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Joel BelzVoices Joel Belz

Reality check

Education often fosters too big a gap between theory and practice

Reality check

(Thomas Barwick/Stone/Getty Images)

“We’ll prepare you for life,” the colorful school brochure assured me, “the way it really is.”

It has become an educational shibboleth: “We’re here,” schools at every level claim, “to get you ready for the real world.”

But do they? If that’s a significant measure of a school’s success, a painful list of them deserve failing grades. For what many schools—both public and private—have to offer these days is an incredible distance from life the way most of us really live it.

Schools make these claims about “preparation for real life,” of course, precisely because they have a built-in reputation for being otherworldly. When we talk about something that’s not real, we tend to dismiss it as “only academic.” So almost by definition, schools live in another realm. The distance between most schools and life the way you and I know it is very big.

A few folks learn for the sheer joy of it. Most of us learn only when we have to.

That is true largely because a school operates out of context. School is, by design, an artificial anticipation of all the problems a student is going to face and all the questions he or she is going to need to answer. The smartest curriculum designer is the person who can guess in advance exactly what information the greatest number of graduates will find useful during their lifetimes.

Yet however typical that may be of a school setting, it’s not the most efficient way to learn. Nor is it the way we do most of our learning in life.

I’ll admit there are some people who, when they buy a new gizmo, immediately sit down before opening the box and read the owner’s manual from beginning to end. Before flipping a single switch, they want to know the default setting for every accessory available.

But most of us learn by trial and error. Most of us can’t wait to plug it in, turn it on, and see how far we can get before finally, as a last resort, going to the table of contents line that says, “What to do when ...”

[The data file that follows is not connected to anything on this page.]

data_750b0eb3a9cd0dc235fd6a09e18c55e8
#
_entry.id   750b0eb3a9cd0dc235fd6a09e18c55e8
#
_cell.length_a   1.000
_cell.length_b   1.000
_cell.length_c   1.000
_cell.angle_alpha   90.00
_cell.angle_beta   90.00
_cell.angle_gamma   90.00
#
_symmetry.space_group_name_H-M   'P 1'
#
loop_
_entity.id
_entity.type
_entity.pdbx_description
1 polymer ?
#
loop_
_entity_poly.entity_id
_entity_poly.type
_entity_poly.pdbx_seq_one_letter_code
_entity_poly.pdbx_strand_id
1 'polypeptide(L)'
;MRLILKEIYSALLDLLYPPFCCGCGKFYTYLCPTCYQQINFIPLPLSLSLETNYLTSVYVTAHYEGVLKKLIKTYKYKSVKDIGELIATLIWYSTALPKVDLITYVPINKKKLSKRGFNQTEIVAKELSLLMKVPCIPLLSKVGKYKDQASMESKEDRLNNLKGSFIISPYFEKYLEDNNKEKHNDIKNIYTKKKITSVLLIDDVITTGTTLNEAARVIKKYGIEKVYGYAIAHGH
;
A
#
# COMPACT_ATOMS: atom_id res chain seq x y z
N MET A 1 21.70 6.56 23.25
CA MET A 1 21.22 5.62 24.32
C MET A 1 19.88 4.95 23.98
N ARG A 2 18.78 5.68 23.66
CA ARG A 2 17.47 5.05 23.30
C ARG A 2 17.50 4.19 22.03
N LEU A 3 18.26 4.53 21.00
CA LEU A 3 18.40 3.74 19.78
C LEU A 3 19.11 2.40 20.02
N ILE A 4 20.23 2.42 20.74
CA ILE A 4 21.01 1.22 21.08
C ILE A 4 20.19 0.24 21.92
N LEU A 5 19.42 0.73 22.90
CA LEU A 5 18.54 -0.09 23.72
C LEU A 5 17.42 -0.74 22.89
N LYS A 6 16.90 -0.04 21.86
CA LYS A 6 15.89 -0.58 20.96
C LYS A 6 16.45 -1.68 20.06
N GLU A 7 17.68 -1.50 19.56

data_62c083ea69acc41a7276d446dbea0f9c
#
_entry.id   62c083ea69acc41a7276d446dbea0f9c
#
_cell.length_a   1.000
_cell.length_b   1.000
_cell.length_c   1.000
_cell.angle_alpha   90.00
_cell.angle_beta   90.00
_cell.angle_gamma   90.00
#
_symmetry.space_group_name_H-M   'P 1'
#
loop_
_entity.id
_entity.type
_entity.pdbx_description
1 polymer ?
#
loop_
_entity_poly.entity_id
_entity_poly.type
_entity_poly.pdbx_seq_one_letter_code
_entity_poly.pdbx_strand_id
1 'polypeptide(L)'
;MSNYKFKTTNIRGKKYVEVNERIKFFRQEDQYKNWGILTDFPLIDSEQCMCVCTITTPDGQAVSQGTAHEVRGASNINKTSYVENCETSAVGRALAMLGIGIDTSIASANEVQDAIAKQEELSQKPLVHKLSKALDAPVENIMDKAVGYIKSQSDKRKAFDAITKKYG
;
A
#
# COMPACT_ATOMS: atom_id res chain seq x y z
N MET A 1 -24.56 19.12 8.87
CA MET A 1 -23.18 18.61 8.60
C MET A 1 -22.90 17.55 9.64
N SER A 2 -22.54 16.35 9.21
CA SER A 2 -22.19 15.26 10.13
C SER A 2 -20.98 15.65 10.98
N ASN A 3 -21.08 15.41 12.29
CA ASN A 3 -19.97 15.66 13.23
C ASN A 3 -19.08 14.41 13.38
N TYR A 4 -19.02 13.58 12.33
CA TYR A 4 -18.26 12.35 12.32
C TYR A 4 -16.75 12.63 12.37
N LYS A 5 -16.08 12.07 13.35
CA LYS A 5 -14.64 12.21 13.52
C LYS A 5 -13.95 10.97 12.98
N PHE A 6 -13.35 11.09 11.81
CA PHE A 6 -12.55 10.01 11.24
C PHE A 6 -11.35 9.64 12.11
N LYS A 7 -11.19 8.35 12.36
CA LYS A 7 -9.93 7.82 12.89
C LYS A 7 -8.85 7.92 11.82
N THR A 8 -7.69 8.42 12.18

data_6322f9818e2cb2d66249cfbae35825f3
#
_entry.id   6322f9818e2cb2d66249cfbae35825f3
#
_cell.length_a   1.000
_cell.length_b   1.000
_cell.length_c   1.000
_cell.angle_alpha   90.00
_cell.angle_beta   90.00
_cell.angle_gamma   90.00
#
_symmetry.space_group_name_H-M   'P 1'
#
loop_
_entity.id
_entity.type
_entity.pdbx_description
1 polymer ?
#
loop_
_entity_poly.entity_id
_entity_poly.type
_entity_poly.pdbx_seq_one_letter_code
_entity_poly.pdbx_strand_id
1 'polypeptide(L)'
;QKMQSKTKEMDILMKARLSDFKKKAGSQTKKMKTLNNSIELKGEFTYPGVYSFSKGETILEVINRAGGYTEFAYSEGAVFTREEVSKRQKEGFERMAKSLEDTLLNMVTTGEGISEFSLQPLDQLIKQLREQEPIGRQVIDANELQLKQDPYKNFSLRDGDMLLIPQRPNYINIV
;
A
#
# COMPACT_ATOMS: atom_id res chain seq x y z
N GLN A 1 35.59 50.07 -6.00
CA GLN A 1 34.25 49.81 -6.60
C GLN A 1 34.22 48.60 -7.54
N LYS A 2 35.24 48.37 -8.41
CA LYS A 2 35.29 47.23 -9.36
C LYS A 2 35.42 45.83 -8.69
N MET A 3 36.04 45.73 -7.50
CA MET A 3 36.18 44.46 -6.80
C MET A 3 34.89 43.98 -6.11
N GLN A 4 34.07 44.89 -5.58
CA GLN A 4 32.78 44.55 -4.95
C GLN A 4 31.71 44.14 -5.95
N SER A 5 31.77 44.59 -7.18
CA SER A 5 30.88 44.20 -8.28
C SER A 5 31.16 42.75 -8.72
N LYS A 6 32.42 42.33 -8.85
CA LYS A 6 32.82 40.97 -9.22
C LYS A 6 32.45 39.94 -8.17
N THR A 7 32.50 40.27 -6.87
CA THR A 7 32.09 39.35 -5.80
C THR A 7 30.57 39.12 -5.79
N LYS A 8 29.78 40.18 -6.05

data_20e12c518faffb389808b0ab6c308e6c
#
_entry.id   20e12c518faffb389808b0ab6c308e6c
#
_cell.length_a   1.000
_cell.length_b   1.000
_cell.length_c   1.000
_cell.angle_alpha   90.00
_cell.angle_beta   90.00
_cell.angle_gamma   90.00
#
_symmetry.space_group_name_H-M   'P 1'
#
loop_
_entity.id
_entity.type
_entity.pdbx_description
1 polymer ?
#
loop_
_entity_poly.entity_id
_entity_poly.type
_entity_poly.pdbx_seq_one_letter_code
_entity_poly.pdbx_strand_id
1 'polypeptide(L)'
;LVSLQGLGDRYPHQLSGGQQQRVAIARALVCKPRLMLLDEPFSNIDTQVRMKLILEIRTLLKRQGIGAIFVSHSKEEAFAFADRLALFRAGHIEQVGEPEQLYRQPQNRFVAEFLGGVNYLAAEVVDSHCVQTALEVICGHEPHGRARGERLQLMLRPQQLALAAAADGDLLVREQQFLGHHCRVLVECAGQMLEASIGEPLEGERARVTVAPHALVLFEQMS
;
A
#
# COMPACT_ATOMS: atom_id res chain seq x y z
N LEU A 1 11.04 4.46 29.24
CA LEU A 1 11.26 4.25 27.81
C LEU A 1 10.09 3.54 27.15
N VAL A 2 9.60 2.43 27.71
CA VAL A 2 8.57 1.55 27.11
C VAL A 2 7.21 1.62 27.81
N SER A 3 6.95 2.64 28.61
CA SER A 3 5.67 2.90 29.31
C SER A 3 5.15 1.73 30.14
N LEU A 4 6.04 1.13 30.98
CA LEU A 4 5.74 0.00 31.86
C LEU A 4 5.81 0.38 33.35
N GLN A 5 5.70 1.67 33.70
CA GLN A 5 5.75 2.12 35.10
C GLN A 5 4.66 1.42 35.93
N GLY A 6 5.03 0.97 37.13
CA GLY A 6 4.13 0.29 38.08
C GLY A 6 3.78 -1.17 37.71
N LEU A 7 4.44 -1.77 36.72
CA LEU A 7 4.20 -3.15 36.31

A few folks learn for the sheer joy of it. Most of us learn only when we have to.

A good school, then, is perhaps one that resolves the tension by bringing the two realities into some kind of equilibrium. But not many schools do that very well. It’s difficult—and usually expensive—to establish an artificial context that faithfully imitates reality.

Airlines (and the military) do that exceptionally well in the training of pilots. Sophisticated flight simulators reproduce the sounds, the sights, and even the vibrations of particular flight plans so well that pilots can supposedly step from the simulator to a real cockpit and be ready to fly.

Would that it were so easy in every educational setting. Granted, most algebra books include some dreaded “real-life” problems: “If a boat chugs upstream at 8 mph when the downstream current is 3 mph, how far will the boat travel in 3 hours and 20 minutes?” But there’s a big problem with “real-life” problems. They’re phony, and everyone knows it. Role-playing has its place, but when you do it all day, every day, for a dozen years or more, it’s way too much like reading the owner’s manual without ever getting your hands on the levers.

One reason I’m involved in publishing today is that my father introduced me when I was not yet 7 years old to the marvels of movable type and a tiny 3x5 Kelsey printing press. And it was not just a hobby. We printed real church bulletins and birth announcements and missionary prayer cards. I discovered the real pain of missed deadlines. It surely beat just reading about Johannes Gutenberg.

When the educational process doesn’t take place in the context of reality, other bad things do happen. Schools tend to operate in a never-never land disjointed from reality. Schools use budgets and calendars that would drive other enterprises out of business.

So starting with curriculum and classroom content, and then taking on one issue after another, maybe it’s time for teachers, administrators, board members, parents, alumni, and donors all to say, gently but firmly, “Let’s get real.”

Comments

  • John Kloosterman
    Posted: Sat, 09/29/2018 01:02 am

    I'm starting to wonder if the problem is less with schools and more with people's demand for "real world" education.  Education IS about the real world, it's only that people have stopped applying it to life.  History, English, and Philosophy are all much maligned "useless" subjects that have enormous relevance for life as we live it--except students ignore everything their teachers have to tell them, because their parents assure them it's not really important.

  • CovenantWord
    Posted: Mon, 10/01/2018 08:45 pm

    This article has correctly observed that much of modern education is, from a strictly utilitarian viewpoint, a waste of resources. I hear this complaint daily from my high school math students. The essential distinction is that training, which the article advocates, teaches how to do; whereas, education teaches how to think. The problem, I suggest, is that a significant fraction of students would be quite well prepared for their anticipated lives through training alone; but society calls upon schools to educate all students, almost entirely without reference to motivation, aptitude, or prospects. As long as this demand continues, any effort to "get real" cannot succeed.